What is biodiversity?

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“Biodiversity underpins the functioning of the ecosystems on which we depend for food and fresh water, health and recreation, and protection from natural disasters. Its loss also affects us culturally and spiritually. This may be more difficult to quantify, but is nonetheless integral to our well-being”

– Ban Ki-moon, Secretary General of the United Nations

Put simply, Biodiversity is the variety of life on Earth. It is essential for sustaining the natural living systems or ecosystems that provide us with food, clean water, fuel, health, wealth, and other services we take for granted in our everyday life.

Biodiversity is the basis of human existence, our life support system.  Ecosystems regulate climatic processes, breakdown wastes and recycle nutrients, filter and purify water, buffer against flooding, maintain soil fertility, purify air, and provide natural resources such as wood, textiles, and of course food.   All agriculture depends fundamentally on Biodiversity, as do marine and freshwater food resources.   To allow continued biodiversity loss means loosing the essential services that biodiversity provides, and prevents handing down an invaluable gift to future generations. 
Biodiversity is currently being lost at an unprecedented rate globally, and Ireland is no exception. The decline in biodiversity has been more rapid in the past 50 years than ever before in human history and human activity is leading to increased extinction rates.  Biodiversity loss in Ireland is caused mainly by;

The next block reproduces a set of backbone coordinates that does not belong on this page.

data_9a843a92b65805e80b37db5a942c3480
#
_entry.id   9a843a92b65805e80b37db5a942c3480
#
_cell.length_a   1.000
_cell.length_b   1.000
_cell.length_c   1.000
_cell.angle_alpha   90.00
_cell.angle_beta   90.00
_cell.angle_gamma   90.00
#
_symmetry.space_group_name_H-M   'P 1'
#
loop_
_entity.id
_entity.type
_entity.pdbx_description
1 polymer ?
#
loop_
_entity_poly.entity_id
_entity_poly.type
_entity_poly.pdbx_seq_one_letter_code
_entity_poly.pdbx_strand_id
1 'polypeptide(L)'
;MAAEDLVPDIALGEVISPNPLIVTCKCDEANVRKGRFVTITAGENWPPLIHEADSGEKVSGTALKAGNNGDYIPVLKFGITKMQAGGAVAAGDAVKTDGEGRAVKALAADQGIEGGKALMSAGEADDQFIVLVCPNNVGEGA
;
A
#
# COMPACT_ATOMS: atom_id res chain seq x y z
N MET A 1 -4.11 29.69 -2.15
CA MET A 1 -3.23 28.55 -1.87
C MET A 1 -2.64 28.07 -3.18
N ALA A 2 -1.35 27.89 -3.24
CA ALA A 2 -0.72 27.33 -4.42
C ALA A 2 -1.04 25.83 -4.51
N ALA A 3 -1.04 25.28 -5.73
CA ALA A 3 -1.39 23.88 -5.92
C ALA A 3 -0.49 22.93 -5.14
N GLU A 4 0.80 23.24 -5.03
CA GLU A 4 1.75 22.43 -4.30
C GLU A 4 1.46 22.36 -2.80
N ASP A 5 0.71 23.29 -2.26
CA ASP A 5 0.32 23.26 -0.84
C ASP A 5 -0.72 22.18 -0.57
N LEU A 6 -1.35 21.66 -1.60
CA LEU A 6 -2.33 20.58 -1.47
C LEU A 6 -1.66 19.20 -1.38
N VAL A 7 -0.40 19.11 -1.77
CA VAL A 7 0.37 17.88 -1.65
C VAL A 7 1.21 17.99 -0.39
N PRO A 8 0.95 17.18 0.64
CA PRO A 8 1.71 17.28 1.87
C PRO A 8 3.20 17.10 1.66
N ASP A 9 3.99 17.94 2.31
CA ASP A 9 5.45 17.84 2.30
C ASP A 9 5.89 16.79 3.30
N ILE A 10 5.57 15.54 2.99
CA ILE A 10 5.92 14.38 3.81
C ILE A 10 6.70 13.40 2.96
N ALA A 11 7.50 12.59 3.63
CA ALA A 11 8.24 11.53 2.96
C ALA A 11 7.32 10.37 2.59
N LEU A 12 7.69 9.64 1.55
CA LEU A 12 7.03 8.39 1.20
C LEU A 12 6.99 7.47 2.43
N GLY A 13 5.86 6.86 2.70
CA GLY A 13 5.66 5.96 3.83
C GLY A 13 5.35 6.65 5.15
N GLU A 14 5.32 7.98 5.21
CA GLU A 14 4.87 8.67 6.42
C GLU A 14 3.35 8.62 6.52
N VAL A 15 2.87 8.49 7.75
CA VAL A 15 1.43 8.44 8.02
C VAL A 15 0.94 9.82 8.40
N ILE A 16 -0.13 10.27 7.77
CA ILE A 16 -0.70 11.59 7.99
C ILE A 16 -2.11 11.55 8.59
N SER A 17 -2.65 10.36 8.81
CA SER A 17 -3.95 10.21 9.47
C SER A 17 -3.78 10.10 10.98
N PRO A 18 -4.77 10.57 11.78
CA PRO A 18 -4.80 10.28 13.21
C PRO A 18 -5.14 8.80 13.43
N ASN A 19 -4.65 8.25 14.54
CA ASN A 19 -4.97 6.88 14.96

• Habitat destruction (for example through construction and wetland drainage or infilling)
  • Invasive alien species (such as Japanese Knott Weed and Zebra Mussel)
  • Pollution (for example from use of excess fertilizer leading to excessive levels of nutrients in soil and water)
  • Land use change (such as conversion of land to plantation forestry or agriculture)
  • Unsustainable and excessive consumption
  • Climate Change

Ireland’s biodiversity stems in large part from the exceptional diversity of its geology – the bedrock that underlies the landscape. This has shaped our landscape with its mountains, rivers and very varied coastline. As a result of this variety, we have an exceptional diversity of habitats, given the size of the island. The second factor influencing our diversity is our mild, moist climate which allows unusual combinations of plants and animals to survive. For example, in the Burren, County Clare, arctic-alpine plants are found side-by-side with species that are otherwise more common in Mediterranean countries. 
adminWhat is biodiversity?